Arlington’s libraries — including Central, Aurora Hills, Glencarlyn, Shirlington, Westover — are scheduled to be open from 10:00 a.m. to 9:00 p.m. today. Yesterday Central Library and Shirlington Branch Library stayed open until 11:00 p.m. to accommodate those who lost power. According to the library blog, some 600 people were crammed into Central Library yesterday afternoon. The fire department also set up a temporary spray park at Central Library to help kids cool off.
The Cherrydale and Columbia Pike libraries are closed today due to lack of power. Also closed is the Lubber Run Community Center, the Long Branch Nature Center, some schools and some summer camps. See a full list of county closures here.
Dogma Bakery in Shirlington (2772 S. Arlington Mill Drive) is remaining open until 9:00 tonight and welcoming pets and owners who need a cool place at which to hang out. Owner Sheila Raebel — whose own house is without power — says she has set up chairs and tables after finding out that other cooling centers weren’t necessarily welcoming pets.
“We had people who were asking about it,” she said. “We found out the county… doesn’t have a place for people with their pets to come when it’s really hot. There are a lot of dogs who are older and a lot of cats who can’t live in a place where it’s 85 degrees”
The store’s Lee Highway location is currently closed due to lack of power.
Flickr pool photo by ddimick
(Updated at 3:00 p.m.) The Metropolitan Washington Council of Governments has declared that the region’s air quality has reached the level of “Code Red” for today, meaning an unhealthy level of ozone pollution.
From a COG press release:
On Code Red days, active children and adults, and people with lung disease, such as asthma, should avoid prolonged or heavy exertion outdoors. Everyone else, especially children, should reduce prolonged or heavy exertion outdoors.
COG also advises that all area residents take the following actions:
- Sign up for air quality alerts at www.cleanairpartners.net
- Turn off lights and electronics when not in use
- Avoid lawn mowing or use an electric mower
- Use public transit
- Do not use chemicals on your lawn and garden
As of 2:50 p.m., the official temperature in D.C. reached 104 degrees. According to the Capital Weather Gang, that sets a new daily record and breaks the area’s all-time record for the month of June.
An “Excessive Heat Watch” has been issued for Friday as the region braces for a sweltering weekend.
Forecasters are warning of a “prolonged period of hot temperatures” and humidity which will “create a dangerous situation in which heat illnesses are possible.
The predicted high temperatures for Friday, Saturday and Sunday are 99, 97 and 100 respectively. From the National Weather Service.
… EXCESSIVE HEAT WATCH REMAINS IN EFFECT FROM FRIDAY MORNING THROUGH FRIDAY EVENING…
* HEAT INDEX VALUES… UP TO 110 DEGREES.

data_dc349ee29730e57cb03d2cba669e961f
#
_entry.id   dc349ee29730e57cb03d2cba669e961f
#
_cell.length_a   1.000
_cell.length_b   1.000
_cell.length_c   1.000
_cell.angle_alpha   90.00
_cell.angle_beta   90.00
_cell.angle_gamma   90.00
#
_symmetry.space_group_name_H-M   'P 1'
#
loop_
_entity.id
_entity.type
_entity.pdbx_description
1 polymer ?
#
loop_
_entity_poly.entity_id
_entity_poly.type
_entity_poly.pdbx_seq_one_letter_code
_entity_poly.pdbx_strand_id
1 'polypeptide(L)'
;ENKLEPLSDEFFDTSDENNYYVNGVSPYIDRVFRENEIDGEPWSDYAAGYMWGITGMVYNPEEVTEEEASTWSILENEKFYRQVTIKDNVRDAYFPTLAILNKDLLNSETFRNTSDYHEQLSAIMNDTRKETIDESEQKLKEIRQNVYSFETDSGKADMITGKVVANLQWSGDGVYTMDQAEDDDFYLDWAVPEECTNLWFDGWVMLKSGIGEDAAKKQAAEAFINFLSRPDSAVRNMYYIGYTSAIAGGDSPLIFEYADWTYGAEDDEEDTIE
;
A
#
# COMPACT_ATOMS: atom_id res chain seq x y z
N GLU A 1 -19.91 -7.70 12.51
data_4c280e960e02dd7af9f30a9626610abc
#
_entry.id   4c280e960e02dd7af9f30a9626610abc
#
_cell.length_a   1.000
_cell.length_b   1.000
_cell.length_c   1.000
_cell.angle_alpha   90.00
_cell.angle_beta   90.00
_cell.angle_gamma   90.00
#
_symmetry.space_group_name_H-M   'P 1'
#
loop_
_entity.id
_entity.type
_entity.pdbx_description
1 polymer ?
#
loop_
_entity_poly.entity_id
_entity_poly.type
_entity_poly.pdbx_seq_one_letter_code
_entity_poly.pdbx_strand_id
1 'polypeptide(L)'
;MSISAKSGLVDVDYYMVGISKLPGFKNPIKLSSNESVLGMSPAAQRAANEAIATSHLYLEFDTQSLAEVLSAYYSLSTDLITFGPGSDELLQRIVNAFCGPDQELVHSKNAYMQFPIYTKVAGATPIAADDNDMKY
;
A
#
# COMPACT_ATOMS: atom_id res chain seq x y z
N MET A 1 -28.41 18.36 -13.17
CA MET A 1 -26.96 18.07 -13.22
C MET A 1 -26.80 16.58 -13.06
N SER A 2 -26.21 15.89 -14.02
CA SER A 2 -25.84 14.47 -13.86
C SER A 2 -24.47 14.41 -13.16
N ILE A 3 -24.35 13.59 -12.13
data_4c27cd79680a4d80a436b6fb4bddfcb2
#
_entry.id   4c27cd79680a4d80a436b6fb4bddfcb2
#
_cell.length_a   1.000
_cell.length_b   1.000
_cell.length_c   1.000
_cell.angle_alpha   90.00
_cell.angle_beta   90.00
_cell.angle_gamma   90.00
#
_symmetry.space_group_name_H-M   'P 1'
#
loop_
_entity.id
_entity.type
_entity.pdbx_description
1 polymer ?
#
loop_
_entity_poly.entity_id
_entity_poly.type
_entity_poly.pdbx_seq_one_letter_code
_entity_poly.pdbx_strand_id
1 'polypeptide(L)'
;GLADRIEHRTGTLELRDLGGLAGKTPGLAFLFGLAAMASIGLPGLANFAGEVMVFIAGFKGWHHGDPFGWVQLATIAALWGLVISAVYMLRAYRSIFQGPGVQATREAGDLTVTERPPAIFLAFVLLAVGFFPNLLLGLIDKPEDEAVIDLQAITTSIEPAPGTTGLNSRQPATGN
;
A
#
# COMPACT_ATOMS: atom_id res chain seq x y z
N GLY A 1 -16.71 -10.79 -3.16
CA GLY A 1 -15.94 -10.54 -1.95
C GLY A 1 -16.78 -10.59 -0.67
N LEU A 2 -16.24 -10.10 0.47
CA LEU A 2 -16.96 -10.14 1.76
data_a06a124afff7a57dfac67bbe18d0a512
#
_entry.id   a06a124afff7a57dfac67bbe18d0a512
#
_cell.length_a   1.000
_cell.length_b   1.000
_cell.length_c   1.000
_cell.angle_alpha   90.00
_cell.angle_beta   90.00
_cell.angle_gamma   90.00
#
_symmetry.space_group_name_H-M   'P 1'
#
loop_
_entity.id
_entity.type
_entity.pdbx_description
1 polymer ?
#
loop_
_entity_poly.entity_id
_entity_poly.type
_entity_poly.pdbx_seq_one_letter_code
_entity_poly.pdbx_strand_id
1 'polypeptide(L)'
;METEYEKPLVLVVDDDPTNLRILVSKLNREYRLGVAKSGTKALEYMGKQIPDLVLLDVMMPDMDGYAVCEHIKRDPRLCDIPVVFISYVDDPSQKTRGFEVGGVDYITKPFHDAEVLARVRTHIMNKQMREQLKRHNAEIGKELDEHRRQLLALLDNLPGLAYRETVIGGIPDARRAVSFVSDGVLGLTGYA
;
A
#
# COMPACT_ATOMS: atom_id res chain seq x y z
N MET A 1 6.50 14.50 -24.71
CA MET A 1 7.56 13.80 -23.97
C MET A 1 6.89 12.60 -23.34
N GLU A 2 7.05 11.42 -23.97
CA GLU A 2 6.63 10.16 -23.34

* TEMPERATURES… UPPER 90S TO AROUND 100 DEGREES.
* IMPACT… RISK OF HEAT EXHAUSTION OR OTHER HEAT-RELATED ILLNESS FOR THOSE WITHOUT AIR-CONDITIONING OR THOSE SPENDING TIME OUTDOORS FOR AN EXTENDED PERIOD.
AN EXCESSIVE HEAT WATCH MEANS THAT A PROLONGED PERIOD OF HOT TEMPERATURES IS EXPECTED. THE COMBINATION OF HOT TEMPERATURES AND HIGH HUMIDITY WILL CREATE A DANGEROUS SITUATION IN WHICH HEAT ILLNESSES ARE POSSIBLE. DRINK PLENTY OF FLUIDS… STAY IN AN AIR- CONDITIONED ROOM… STAY OUT OF THE SUN AND CHECK UP ON RELATIVES AND NEIGHBORS.
The three parks — Drew Playground (3514 22nd Street S.), Hayes Park (1516 N. Lincoln Street) and Lyon Village Park (1800 N. Highland Street) — opened over the weekend and will remain in service until Labor Day weekend. Hours of operation can be found online.
The company’s 2.4 million customers used 20,061 megawatts of electricity between 3 and 4pm on Friday. That broke the previous record of 19,688 megawatts set on August 8, 2007. One megawatt provides enough electricity for about 250 homes.
Although the blistering heat and oppressive humidity from last week has died down, the continued warm weather means high electricity use. Dominion has the following tips for keeping energy costs down and keeping homes comfortable:
- Postpone activities requiring hot water to early morning or late evening to prevent heat and humidity from building up in the home.
- If you are comfortable, raise the thermostat to 78 degrees.
- Close drapes during the hottest points of the day.
- Turn off unnecessary lights, which add heat to a home. Consider switching to cooler, energy efficient CFL bulbs.
- Make sure window air conditioners are sized correctly. Those that are too small will run constantly, but will not cool the room. Those that are too large use more energy than necessary.
- Clean filters to window air conditioning units and clean or replace filters to central air conditioning systems. Clogged filters cause air conditioners to use more energy than necessary to keep a home cool.
- Clear attic vents. If the home has an attic fan, make sure it is functioning properly.
If you thought yesterday was hot, get ready for it to get even hotter.
The D.C. area is in the second day of an excessive heat warning. With heat index values expected to reach as high as 120, forecasters are warning people to stay cool and hydrated.
…EXCESSIVE HEAT WARNING REMAINS IN EFFECT FROM 10 AM THIS MORNING TO 10 PM EDT THIS EVENING…
…EXCESSIVE HEAT WARNING REMAINS IN EFFECT FROM 10 AM TO 8 PM EDT SATURDAY…
* TEMPERATURE…HIGH TEMPERATURE FRIDAY IN THE LOWER 100S. HIGH TEMPERATURE SATURDAY AROUND 100.